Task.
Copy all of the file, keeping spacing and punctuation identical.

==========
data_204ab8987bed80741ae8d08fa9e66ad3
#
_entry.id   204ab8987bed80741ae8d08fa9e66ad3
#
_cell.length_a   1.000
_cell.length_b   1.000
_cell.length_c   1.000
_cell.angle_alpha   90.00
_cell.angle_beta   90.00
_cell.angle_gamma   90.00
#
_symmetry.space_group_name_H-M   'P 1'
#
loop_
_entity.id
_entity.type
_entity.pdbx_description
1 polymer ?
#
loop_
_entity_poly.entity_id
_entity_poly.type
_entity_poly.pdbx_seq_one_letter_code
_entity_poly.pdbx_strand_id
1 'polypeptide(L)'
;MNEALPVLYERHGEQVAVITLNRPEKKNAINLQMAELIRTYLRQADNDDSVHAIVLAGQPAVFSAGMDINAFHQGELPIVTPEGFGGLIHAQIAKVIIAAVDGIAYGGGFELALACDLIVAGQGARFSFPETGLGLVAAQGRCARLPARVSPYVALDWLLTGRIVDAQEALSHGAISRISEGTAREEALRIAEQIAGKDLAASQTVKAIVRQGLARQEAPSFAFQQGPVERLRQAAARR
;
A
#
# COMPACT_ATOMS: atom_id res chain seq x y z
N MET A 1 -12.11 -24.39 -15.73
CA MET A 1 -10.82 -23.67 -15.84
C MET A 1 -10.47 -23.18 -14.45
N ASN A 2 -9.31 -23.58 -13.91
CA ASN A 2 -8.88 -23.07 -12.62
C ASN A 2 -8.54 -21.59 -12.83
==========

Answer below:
data_204ab8987bed80741ae8d08fa9e66ad3
#
_entry.id   204ab8987bed80741ae8d08fa9e66ad3
#
_cell.length_a   1.000
_cell.length_b   1.000
_cell.length_c   1.000
_cell.angle_alpha   90.00
_cell.angle_beta   90.00
_cell.angle_gamma   90.00
#
_symmetry.space_group_name_H-M   'P 1'
#
loop_
_entity.id
_entity.type
_entity.pdbx_description
1 polymer ?
#
loop_
_entity_poly.entity_id
_entity_poly.type
_entity_poly.pdbx_seq_one_letter_code
_entity_poly.pdbx_strand_id
1 'polypeptide(L)'
;MNEALPVLYERHGEQVAVITLNRPEKKNAINLQMAELIRTYLRQADNDDSVHAIVLAGQPAVFSAGMDINAFHQGELPIVTPEGFGGLIHAQIAKVIIAAVDGIAYGGGFELALACDLIVAGQGARFSFPETGLGLVAAQGRCARLPARVSPYVALDWLLTGRIVDAQEALSHGAISRISEGTAREEALRIAEQIAGKDLAASQTVKAIVRQGLARQEAPSFAFQQGPVERLRQAAARR
;
A
#
# COMPACT_ATOMS: atom_id res chain seq x y z
N MET A 1 -12.11 -24.39 -15.73
CA MET A 1 -10.82 -23.67 -15.84
C MET A 1 -10.47 -23.18 -14.45
N ASN A 2 -9.31 -23.58 -13.91
CA ASN A 2 -8.88 -23.07 -12.62
C ASN A 2 -8.54 -21.59 -12.83